FRANKFORT — Kentucky's 59 health departments won a legal victory Tuesday over one of the state's Medicaid managed care providers, which could mean $7.9 million for the cash-strapped agencies.
Franklin Circuit Judge Phillip Shepherd ruled Tuesday that Kentucky Spirit must pay the health departments for treatments provided by school nurses. The state Cabinet for Health and Family Services says the payments in question total $7.9 million.
"It's good news for health departments," said Dr. Rice Leach, Commissioner of Health for the Lexington-Fayette County Health Department. "The work we and others did was done with the expectation of receiving compensation, and this moves us closer to that result."
The amount each health department is owed was not readily available on Tuesday.
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Kentucky Spirit could appeal Shepherd's decision, which would delay payment.
"We are reviewing the order and considering all options including an appeal," said Deanne Lane, a spokeswoman for Centene, Kentucky Spirit's parent company.
Kentucky moved more than 540,000 Medicaid patients to three managed care companies in November 2011 to control spiraling costs in the state-federal program for the poor, disabled and elderly. Prior to managed care, public health departments were reimbursed by Medicaid for school nurses who provide services to Medicaid-eligible students.
Kentucky Spirit balked at making the payments under the contract, arguing in part that the services were provided without the supervision of a doctor at the local health department.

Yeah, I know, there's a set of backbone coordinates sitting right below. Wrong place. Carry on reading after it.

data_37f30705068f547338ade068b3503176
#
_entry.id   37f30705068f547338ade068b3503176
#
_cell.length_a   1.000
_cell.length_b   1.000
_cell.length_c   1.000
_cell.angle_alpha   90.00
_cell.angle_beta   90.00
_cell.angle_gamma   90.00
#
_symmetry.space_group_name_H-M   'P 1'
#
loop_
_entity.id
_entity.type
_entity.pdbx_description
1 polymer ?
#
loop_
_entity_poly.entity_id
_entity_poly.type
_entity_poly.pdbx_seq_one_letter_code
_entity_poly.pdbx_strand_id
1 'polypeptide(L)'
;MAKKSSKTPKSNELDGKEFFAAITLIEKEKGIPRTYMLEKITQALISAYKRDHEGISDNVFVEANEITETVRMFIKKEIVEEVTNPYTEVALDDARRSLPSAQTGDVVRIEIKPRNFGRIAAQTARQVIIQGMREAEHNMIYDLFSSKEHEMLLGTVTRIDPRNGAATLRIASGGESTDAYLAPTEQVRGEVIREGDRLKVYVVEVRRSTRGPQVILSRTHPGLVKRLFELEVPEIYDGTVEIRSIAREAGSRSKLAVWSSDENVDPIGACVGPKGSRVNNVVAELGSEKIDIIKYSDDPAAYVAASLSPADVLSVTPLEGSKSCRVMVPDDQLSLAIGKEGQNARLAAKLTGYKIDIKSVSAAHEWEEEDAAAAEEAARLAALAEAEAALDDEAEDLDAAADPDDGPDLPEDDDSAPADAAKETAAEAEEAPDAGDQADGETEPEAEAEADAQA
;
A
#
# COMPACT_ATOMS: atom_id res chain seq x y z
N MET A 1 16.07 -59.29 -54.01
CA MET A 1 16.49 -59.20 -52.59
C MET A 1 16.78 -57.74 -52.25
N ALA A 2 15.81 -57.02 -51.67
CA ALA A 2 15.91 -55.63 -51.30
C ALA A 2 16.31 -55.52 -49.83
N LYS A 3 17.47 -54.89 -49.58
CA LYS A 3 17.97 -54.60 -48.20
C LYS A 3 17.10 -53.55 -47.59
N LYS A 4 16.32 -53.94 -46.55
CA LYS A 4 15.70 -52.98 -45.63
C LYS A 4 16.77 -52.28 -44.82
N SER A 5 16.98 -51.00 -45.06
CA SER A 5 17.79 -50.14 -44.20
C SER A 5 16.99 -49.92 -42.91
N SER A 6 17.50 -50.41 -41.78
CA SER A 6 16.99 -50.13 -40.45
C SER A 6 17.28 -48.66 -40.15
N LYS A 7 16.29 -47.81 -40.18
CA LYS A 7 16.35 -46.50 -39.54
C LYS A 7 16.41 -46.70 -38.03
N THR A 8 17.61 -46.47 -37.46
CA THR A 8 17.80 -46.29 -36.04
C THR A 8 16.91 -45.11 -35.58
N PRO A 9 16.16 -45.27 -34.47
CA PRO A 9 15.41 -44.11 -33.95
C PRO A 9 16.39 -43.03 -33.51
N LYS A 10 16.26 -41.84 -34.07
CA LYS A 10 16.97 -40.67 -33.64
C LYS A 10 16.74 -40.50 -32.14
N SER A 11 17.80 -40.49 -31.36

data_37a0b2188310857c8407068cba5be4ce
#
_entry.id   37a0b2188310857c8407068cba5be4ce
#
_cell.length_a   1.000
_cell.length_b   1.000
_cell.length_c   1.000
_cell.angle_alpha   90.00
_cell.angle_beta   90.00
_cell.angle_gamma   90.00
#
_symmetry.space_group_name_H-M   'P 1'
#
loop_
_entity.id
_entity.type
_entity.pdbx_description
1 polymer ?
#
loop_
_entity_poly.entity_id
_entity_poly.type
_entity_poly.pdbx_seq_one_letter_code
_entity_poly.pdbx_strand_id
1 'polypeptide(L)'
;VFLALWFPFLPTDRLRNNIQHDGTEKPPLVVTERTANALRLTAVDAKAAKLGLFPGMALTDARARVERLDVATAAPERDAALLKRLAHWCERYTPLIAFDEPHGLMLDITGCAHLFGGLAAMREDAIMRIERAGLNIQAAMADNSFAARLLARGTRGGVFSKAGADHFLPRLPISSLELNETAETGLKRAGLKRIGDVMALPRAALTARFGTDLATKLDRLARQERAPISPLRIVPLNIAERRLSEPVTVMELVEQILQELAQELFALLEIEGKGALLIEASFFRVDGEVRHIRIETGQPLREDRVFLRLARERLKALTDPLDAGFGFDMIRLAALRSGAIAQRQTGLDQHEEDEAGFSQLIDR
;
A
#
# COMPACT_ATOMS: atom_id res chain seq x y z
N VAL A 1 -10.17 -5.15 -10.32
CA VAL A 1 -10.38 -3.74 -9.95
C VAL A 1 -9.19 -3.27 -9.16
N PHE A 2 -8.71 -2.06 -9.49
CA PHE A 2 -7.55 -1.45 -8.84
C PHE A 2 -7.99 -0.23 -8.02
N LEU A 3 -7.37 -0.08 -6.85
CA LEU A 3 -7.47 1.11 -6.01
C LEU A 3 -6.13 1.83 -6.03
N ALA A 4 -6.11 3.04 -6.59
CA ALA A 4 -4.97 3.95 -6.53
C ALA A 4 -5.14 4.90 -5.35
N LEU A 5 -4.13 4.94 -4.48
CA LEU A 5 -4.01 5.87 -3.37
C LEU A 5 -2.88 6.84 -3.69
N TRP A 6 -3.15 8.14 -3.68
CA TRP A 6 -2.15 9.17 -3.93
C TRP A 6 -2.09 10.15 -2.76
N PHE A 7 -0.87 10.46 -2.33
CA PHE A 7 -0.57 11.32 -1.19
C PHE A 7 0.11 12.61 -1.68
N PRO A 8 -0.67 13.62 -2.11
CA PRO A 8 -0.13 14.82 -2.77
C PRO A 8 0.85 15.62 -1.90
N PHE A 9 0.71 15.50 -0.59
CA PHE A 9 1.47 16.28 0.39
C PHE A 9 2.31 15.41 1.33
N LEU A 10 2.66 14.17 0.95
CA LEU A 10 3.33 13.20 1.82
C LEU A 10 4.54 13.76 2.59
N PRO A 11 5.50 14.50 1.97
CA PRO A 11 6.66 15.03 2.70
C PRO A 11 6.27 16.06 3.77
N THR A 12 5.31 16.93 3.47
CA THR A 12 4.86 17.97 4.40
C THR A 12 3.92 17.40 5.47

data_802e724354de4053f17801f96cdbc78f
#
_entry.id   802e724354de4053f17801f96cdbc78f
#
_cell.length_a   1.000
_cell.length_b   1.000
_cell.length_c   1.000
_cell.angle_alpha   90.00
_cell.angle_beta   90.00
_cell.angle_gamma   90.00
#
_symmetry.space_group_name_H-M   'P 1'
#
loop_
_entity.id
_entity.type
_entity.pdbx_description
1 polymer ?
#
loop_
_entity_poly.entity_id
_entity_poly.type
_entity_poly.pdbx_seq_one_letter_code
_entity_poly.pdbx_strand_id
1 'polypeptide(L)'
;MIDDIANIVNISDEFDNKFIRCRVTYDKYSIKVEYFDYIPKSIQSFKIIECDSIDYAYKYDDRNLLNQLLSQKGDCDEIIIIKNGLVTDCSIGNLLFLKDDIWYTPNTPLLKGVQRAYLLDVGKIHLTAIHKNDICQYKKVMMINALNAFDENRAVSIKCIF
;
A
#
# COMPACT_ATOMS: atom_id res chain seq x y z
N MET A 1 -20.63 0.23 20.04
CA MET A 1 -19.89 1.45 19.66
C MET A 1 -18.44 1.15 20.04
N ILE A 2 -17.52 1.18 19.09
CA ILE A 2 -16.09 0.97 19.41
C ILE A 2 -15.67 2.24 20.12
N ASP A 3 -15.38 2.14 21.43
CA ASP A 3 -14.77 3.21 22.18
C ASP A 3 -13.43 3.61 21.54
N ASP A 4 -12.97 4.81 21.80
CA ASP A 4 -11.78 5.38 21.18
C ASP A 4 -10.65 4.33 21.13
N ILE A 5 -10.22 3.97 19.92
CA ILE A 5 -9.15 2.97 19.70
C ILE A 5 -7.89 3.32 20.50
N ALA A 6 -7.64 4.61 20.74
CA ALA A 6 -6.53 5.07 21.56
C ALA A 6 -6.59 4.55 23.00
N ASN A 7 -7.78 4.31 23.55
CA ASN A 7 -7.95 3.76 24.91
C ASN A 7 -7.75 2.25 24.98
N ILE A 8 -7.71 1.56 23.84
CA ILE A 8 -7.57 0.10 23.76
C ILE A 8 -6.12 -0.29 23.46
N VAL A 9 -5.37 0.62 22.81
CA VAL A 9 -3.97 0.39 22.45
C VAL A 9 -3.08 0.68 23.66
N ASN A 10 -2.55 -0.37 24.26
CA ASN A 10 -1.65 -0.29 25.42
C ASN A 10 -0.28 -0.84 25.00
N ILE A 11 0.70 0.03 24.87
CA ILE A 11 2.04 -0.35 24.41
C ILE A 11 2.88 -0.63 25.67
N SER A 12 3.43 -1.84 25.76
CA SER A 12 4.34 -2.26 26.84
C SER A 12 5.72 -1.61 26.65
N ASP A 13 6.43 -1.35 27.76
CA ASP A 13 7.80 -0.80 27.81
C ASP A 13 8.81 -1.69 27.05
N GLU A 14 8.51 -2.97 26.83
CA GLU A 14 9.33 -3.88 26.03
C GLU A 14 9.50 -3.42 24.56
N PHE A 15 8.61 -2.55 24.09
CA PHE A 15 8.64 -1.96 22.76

Shepherd, in his Tuesday ruling, said school nurses were providing preventative care to Medicaid patients. It did not matter if the care was provided in a public health department clinic or in a school. "Nurses in public health departments are subject to physician supervision whether they are physically in the building or not," Shepherd wrote.
The other two managed care providers — Coventry and WellCare — have reimbursed health departments for services provided by school nurses.
Officials with the Cabinet for Health and Family Services — which oversees both Medicaid and public health — said Tuesday that they were thankful that health departments were finally getting money owed to them.
"The cabinet is pleased the court recognizes Kentucky Spirit's failure to provide the required coverage for immunizations and other preventive health services for children that have historically been provided to schools through our local health departments," said Gwenda Bond, a spokeswoman for the cabinet.
Kentucky Spirit and the state are currently fighting over whether it can terminate its contract with the state a year early on July 2013 instead of July 2014. Kentucky Spirit has alleged in court documents that the state misled managed care providers on how much it would cost to operate in Kentucky. The state disputes that it misled Kentucky Spirit and wants Kentucky Spirit to pay damages if it terminates the contract early. That case is pending.